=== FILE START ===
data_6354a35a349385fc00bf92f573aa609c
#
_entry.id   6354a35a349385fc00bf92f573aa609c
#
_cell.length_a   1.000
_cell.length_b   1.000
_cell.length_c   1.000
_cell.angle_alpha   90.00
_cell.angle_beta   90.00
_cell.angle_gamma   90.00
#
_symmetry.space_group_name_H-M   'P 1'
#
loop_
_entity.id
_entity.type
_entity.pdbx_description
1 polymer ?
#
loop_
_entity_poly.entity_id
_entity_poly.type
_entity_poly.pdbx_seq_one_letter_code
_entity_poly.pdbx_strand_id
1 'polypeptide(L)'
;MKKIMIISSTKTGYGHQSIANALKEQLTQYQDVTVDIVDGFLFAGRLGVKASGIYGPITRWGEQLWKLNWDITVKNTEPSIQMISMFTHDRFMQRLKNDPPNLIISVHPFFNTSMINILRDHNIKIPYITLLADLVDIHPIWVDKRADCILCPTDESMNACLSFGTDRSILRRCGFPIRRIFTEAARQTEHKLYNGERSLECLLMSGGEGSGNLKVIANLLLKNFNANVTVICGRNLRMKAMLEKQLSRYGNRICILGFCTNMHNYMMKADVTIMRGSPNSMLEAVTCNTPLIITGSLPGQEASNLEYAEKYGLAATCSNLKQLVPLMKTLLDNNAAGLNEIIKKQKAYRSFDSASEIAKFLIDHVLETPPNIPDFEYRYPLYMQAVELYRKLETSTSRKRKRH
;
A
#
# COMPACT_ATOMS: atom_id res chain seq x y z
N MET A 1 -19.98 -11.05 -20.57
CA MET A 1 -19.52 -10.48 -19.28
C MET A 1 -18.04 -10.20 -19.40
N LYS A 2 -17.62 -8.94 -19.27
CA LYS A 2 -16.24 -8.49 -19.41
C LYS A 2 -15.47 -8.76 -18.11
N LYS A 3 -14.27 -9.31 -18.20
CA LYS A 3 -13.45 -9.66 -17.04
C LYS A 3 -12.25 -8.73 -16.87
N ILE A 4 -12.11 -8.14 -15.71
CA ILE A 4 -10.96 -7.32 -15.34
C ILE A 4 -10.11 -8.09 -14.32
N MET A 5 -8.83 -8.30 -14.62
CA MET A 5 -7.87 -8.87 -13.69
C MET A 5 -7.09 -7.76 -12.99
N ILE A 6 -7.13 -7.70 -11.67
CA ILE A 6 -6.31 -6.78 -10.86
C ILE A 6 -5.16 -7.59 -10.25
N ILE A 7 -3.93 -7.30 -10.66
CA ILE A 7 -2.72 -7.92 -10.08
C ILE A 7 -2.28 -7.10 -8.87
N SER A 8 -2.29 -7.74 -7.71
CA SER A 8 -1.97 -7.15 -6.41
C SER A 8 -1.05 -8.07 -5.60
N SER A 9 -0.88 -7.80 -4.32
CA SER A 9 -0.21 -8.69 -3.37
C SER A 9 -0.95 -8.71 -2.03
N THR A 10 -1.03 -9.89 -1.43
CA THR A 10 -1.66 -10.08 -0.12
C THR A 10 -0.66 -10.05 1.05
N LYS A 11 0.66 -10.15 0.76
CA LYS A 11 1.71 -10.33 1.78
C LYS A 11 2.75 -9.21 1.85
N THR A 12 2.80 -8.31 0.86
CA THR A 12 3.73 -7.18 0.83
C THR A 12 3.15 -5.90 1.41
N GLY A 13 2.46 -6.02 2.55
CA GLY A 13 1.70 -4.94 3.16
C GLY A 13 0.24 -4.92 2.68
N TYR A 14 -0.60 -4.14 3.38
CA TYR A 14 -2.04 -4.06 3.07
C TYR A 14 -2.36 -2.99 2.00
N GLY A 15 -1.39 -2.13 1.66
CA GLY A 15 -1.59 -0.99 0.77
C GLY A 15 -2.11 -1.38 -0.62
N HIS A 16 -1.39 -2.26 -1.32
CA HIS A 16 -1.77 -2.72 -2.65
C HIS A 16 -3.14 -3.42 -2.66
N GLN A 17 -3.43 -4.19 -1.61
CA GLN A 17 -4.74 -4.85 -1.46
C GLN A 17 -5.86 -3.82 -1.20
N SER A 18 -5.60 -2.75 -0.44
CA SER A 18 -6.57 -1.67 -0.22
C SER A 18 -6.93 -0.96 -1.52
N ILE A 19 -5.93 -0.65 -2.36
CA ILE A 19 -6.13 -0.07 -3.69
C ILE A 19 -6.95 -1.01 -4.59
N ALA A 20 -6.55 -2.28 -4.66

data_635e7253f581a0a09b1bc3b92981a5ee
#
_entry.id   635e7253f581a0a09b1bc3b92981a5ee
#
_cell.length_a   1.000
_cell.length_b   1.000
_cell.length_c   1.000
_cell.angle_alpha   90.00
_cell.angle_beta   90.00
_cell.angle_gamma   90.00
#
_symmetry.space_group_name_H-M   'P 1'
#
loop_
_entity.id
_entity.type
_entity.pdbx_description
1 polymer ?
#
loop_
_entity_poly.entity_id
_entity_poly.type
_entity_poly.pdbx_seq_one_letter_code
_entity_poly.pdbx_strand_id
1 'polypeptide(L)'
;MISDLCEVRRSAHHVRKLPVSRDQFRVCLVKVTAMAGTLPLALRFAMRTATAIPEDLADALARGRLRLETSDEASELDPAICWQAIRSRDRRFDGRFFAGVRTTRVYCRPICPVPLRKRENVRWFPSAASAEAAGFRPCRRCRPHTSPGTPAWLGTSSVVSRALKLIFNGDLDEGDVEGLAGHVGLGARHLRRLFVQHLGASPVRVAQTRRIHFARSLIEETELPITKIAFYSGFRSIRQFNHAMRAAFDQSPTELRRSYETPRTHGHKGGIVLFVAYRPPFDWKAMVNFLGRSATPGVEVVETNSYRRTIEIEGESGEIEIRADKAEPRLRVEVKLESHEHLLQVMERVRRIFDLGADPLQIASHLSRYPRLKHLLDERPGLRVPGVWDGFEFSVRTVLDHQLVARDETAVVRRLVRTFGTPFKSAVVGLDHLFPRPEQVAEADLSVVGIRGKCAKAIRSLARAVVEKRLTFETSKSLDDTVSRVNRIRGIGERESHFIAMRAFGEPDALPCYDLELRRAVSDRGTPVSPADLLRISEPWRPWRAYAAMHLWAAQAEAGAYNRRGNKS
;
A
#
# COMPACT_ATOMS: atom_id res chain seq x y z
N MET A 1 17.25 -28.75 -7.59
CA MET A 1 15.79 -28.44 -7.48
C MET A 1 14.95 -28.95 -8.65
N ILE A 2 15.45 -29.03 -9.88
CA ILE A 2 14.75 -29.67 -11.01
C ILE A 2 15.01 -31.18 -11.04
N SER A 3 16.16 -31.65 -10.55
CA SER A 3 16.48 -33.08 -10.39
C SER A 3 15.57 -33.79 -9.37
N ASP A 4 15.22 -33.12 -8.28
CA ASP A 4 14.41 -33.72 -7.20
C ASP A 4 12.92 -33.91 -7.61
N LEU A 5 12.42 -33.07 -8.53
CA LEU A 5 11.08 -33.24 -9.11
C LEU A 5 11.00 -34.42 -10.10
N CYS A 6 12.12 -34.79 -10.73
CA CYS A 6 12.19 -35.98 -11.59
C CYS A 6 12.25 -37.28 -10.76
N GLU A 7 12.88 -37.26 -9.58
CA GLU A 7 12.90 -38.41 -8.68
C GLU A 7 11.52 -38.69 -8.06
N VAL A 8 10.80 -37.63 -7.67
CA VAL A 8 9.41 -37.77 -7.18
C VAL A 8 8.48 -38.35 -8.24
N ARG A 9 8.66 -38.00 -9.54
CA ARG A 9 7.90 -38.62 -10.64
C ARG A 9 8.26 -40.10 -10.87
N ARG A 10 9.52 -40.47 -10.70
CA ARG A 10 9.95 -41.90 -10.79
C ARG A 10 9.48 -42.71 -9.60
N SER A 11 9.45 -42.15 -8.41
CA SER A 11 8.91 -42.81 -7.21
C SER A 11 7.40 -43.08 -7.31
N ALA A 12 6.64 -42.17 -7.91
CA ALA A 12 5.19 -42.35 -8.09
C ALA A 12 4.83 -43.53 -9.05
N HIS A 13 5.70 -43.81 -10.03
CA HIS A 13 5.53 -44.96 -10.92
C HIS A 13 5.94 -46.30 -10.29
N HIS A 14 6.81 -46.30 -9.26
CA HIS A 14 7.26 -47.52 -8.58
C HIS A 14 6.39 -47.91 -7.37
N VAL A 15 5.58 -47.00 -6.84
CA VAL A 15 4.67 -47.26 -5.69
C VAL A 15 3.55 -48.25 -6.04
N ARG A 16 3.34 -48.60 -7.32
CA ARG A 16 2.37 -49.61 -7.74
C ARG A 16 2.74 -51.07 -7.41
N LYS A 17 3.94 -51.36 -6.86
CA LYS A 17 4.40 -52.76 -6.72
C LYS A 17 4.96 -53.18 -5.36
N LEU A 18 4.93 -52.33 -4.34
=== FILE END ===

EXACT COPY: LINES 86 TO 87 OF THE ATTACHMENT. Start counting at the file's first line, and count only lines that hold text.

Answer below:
CA ILE A 19 -6.13 -0.07 -3.69
C ILE A 19 -6.95 -1.01 -4.59